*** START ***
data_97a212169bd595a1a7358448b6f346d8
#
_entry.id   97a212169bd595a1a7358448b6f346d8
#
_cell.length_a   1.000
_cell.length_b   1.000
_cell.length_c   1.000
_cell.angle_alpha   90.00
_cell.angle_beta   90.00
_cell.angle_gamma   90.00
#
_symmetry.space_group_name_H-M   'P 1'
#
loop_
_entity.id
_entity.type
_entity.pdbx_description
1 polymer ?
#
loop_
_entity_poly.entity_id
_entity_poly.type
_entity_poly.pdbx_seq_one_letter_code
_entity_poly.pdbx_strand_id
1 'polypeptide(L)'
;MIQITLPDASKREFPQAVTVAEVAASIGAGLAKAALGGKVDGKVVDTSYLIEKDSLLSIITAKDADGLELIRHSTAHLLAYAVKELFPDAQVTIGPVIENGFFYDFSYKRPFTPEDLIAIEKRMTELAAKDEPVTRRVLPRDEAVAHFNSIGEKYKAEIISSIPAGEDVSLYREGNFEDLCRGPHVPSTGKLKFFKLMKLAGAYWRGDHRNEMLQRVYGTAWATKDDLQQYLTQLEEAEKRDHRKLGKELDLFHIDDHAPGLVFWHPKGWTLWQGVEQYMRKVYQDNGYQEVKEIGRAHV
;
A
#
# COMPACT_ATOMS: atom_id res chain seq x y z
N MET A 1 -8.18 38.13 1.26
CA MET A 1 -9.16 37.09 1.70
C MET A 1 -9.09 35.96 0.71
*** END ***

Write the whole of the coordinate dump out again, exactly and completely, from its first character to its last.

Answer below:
data_97a212169bd595a1a7358448b6f346d8
#
_entry.id   97a212169bd595a1a7358448b6f346d8
#
_cell.length_a   1.000
_cell.length_b   1.000
_cell.length_c   1.000
_cell.angle_alpha   90.00
_cell.angle_beta   90.00
_cell.angle_gamma   90.00
#
_symmetry.space_group_name_H-M   'P 1'
#
loop_
_entity.id
_entity.type
_entity.pdbx_description
1 polymer ?
#
loop_
_entity_poly.entity_id
_entity_poly.type
_entity_poly.pdbx_seq_one_letter_code
_entity_poly.pdbx_strand_id
1 'polypeptide(L)'
;MIQITLPDASKREFPQAVTVAEVAASIGAGLAKAALGGKVDGKVVDTSYLIEKDSLLSIITAKDADGLELIRHSTAHLLAYAVKELFPDAQVTIGPVIENGFFYDFSYKRPFTPEDLIAIEKRMTELAAKDEPVTRRVLPRDEAVAHFNSIGEKYKAEIISSIPAGEDVSLYREGNFEDLCRGPHVPSTGKLKFFKLMKLAGAYWRGDHRNEMLQRVYGTAWATKDDLQQYLTQLEEAEKRDHRKLGKELDLFHIDDHAPGLVFWHPKGWTLWQGVEQYMRKVYQDNGYQEVKEIGRAHV
;
A
#
# COMPACT_ATOMS: atom_id res chain seq x y z
N MET A 1 -8.18 38.13 1.26
CA MET A 1 -9.16 37.09 1.70
C MET A 1 -9.09 35.96 0.71